I have been having the injections (various ways) for years.  Mine are administered by an anestheologist who allows certain ways of injections just so many times a year .  Stick to it if the first ones don't help.  It may take more than one trip and I was told to allow 3/5 days for maximum benefits.

 

I cannot imagine not being able to have them.  Hope all goes well !

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7/ 9/09 8:44pm

Personally, the other person I believe the Cortisone injections help is the physician - as the line their pockets with your insurance companies money.  I have had multiples done, with and without fluoroscopy and have played the game that we start with PT, then injections, then such and such, then more of this and then finally we NOW believe that you MAY INDEED have a problem.  Most physicians tend to disbelieve patients with back pain BEFORE trusting them, and eventually you "gain" their trust after months of agony, treatments that don't work, etc - then they will believe you IF you go through their little game.  I guess they figure that if you are willing to do all of these agonizing treatments and therapy sessions, then after a few months or so - you are legit.  But, unfortunately - NONE of the approx 6-8 injections I had worked for even a day.  So sorry I can't provide you with better news.  If a nerve is entrapped , there is nothing that is going to relieve the pain unless you get the nerve "untrapped".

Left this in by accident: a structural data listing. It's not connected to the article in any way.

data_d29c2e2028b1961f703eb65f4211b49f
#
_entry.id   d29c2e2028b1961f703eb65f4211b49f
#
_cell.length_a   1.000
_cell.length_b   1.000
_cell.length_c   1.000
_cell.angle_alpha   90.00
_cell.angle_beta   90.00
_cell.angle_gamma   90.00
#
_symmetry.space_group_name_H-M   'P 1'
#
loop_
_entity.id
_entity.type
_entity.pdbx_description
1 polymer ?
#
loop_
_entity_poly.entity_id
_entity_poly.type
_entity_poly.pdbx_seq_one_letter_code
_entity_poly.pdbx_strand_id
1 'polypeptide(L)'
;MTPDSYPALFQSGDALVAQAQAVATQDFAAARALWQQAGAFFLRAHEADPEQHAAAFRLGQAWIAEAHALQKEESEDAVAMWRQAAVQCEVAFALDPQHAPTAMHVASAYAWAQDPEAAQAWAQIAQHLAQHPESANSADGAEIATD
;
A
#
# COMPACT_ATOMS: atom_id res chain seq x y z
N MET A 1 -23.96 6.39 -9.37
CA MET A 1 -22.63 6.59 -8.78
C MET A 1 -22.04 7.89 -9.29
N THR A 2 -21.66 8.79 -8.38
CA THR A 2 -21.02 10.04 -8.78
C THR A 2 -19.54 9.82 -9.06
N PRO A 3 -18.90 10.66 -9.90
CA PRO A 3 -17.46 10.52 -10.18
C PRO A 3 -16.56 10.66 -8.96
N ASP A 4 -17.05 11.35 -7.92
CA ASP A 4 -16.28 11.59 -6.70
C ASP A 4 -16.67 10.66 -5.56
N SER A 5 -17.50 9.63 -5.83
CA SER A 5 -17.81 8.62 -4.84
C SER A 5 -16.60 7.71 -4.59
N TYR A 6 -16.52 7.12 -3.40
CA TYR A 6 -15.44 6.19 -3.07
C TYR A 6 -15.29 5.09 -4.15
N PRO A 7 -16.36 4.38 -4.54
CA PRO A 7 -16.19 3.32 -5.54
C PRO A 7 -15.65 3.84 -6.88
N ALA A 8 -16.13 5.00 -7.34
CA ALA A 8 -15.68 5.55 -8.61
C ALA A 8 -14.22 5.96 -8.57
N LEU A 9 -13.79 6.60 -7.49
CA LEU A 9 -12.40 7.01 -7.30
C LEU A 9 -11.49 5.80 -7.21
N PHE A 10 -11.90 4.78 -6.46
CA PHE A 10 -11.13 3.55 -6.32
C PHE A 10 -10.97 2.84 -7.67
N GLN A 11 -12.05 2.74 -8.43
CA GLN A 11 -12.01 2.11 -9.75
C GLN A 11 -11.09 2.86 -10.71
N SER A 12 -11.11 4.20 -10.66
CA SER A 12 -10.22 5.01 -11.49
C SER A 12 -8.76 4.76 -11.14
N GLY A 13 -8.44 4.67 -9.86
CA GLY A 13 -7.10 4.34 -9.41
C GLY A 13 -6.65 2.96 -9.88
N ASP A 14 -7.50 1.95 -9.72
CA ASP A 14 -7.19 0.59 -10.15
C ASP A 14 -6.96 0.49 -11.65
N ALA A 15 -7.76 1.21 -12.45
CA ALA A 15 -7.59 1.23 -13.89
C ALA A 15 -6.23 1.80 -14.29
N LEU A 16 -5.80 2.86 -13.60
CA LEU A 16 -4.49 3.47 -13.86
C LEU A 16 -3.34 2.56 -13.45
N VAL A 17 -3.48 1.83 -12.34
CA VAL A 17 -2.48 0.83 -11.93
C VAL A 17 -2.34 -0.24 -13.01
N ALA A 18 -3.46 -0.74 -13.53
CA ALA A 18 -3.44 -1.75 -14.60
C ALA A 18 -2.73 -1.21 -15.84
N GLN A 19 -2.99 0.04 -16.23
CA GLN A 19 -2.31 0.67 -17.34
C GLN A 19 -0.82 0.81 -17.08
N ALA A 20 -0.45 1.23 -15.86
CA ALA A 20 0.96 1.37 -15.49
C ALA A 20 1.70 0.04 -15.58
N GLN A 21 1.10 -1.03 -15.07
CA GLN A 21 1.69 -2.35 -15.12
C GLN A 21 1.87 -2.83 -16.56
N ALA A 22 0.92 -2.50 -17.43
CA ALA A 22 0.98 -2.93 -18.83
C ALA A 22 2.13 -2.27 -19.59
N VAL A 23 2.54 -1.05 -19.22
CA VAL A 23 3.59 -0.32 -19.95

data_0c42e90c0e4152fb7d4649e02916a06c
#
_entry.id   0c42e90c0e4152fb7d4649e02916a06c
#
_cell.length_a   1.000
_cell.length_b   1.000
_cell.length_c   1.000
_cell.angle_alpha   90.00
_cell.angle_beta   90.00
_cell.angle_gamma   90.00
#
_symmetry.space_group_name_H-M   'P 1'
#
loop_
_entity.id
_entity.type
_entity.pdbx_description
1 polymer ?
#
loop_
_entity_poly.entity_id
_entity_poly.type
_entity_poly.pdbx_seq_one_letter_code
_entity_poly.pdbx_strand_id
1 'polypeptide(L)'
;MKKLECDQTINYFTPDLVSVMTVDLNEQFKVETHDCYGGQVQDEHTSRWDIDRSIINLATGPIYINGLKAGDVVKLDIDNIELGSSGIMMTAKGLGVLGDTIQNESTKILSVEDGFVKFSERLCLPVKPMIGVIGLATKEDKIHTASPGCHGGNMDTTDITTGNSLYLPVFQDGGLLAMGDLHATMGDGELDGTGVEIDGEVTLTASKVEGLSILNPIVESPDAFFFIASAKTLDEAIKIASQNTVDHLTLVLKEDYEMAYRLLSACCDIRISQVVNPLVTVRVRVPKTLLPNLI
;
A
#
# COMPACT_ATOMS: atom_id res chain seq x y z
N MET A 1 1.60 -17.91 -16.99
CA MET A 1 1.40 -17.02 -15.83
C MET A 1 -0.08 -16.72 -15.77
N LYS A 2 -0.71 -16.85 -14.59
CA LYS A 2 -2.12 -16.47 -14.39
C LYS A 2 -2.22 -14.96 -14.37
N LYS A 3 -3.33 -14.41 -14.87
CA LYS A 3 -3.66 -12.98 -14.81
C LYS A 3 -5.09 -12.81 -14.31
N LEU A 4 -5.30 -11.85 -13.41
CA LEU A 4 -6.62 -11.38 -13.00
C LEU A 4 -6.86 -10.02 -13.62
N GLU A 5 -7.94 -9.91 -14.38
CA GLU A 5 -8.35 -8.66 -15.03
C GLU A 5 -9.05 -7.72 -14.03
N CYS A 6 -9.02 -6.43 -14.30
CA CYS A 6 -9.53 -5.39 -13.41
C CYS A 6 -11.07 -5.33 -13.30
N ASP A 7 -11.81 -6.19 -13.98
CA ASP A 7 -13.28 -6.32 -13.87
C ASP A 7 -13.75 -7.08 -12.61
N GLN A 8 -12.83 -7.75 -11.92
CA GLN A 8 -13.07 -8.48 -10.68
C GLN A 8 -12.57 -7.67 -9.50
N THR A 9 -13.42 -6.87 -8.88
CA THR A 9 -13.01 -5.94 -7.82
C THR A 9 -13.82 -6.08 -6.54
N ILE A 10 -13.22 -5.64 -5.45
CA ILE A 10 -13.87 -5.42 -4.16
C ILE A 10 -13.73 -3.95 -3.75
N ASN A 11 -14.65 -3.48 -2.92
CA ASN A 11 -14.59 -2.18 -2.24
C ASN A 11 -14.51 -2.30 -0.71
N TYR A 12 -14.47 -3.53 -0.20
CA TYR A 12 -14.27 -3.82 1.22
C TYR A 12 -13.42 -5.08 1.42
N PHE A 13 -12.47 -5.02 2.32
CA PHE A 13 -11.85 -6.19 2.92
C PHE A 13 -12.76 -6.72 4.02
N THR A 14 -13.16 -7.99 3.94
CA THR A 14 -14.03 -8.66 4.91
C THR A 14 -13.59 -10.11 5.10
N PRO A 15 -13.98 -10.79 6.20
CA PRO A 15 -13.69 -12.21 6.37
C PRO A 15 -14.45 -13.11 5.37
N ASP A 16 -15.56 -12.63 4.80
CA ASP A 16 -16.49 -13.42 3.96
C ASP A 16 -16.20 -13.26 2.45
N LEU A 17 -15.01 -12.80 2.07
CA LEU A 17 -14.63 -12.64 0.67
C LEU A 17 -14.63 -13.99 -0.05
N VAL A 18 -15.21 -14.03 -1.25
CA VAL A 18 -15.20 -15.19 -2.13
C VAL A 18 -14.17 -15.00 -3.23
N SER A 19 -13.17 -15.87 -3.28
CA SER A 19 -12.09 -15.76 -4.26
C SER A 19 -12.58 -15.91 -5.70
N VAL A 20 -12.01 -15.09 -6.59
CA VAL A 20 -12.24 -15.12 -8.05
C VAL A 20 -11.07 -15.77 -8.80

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Sticky Wicket, Community Member
9/28/09 3:41pm